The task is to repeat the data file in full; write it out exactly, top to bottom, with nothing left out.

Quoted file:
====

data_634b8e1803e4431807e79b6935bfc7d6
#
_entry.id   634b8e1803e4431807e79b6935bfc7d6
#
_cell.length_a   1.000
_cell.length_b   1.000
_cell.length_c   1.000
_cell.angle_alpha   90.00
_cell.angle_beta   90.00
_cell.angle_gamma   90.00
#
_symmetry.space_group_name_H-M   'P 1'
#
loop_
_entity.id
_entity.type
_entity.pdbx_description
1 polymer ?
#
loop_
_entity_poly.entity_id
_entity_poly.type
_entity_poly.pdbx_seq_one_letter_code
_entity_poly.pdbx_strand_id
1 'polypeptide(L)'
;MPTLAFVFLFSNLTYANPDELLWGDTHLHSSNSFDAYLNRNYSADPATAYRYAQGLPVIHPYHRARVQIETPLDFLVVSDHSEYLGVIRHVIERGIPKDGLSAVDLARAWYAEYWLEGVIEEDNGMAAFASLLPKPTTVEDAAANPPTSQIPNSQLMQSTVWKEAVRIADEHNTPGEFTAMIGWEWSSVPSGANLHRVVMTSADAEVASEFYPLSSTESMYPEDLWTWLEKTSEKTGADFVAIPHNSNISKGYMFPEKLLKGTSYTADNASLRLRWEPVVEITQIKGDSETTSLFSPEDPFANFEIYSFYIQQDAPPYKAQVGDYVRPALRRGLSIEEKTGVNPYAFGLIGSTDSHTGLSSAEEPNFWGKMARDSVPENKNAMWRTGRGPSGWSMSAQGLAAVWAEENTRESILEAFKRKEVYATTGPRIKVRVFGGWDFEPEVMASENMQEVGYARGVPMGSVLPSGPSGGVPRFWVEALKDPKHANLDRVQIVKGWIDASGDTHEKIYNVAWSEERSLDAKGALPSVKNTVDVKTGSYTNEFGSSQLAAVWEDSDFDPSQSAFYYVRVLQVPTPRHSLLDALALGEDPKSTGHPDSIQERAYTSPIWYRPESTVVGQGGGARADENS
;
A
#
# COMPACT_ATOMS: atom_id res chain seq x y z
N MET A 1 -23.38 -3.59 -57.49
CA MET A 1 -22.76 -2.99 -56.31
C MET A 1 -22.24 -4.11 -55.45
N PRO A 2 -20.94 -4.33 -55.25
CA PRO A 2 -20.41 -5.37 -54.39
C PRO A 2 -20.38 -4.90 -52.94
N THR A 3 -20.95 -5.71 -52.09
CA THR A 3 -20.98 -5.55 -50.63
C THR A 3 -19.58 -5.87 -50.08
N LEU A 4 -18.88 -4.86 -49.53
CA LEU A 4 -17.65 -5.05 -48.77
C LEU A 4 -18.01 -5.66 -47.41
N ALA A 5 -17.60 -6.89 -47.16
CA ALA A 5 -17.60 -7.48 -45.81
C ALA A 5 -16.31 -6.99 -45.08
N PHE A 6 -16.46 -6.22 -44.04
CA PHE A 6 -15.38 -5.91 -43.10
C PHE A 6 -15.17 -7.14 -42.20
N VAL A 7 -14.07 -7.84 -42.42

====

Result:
data_634b8e1803e4431807e79b6935bfc7d6
#
_entry.id   634b8e1803e4431807e79b6935bfc7d6
#
_cell.length_a   1.000
_cell.length_b   1.000
_cell.length_c   1.000
_cell.angle_alpha   90.00
_cell.angle_beta   90.00
_cell.angle_gamma   90.00
#
_symmetry.space_group_name_H-M   'P 1'
#
loop_
_entity.id
_entity.type
_entity.pdbx_description
1 polymer ?
#
loop_
_entity_poly.entity_id
_entity_poly.type
_entity_poly.pdbx_seq_one_letter_code
_entity_poly.pdbx_strand_id
1 'polypeptide(L)'
;MPTLAFVFLFSNLTYANPDELLWGDTHLHSSNSFDAYLNRNYSADPATAYRYAQGLPVIHPYHRARVQIETPLDFLVVSDHSEYLGVIRHVIERGIPKDGLSAVDLARAWYAEYWLEGVIEEDNGMAAFASLLPKPTTVEDAAANPPTSQIPNSQLMQSTVWKEAVRIADEHNTPGEFTAMIGWEWSSVPSGANLHRVVMTSADAEVASEFYPLSSTESMYPEDLWTWLEKTSEKTGADFVAIPHNSNISKGYMFPEKLLKGTSYTADNASLRLRWEPVVEITQIKGDSETTSLFSPEDPFANFEIYSFYIQQDAPPYKAQVGDYVRPALRRGLSIEEKTGVNPYAFGLIGSTDSHTGLSSAEEPNFWGKMARDSVPENKNAMWRTGRGPSGWSMSAQGLAAVWAEENTRESILEAFKRKEVYATTGPRIKVRVFGGWDFEPEVMASENMQEVGYARGVPMGSVLPSGPSGGVPRFWVEALKDPKHANLDRVQIVKGWIDASGDTHEKIYNVAWSEERSLDAKGALPSVKNTVDVKTGSYTNEFGSSQLAAVWEDSDFDPSQSAFYYVRVLQVPTPRHSLLDALALGEDPKSTGHPDSIQERAYTSPIWYRPESTVVGQGGGARADENS
;
A
#
# COMPACT_ATOMS: atom_id res chain seq x y z
N MET A 1 -23.38 -3.59 -57.49
CA MET A 1 -22.76 -2.99 -56.31
C MET A 1 -22.24 -4.11 -55.45
N PRO A 2 -20.94 -4.33 -55.25
CA PRO A 2 -20.41 -5.37 -54.39
C PRO A 2 -20.38 -4.90 -52.94
N THR A 3 -20.95 -5.71 -52.09
CA THR A 3 -20.98 -5.55 -50.63
C THR A 3 -19.58 -5.87 -50.08
N LEU A 4 -18.88 -4.86 -49.53
CA LEU A 4 -17.65 -5.05 -48.77
C LEU A 4 -18.01 -5.66 -47.41
N ALA A 5 -17.60 -6.89 -47.16
CA ALA A 5 -17.60 -7.48 -45.81
C ALA A 5 -16.31 -6.99 -45.08
N PHE A 6 -16.46 -6.22 -44.04
CA PHE A 6 -15.38 -5.91 -43.10
C PHE A 6 -15.17 -7.14 -42.20
N VAL A 7 -14.07 -7.84 -42.42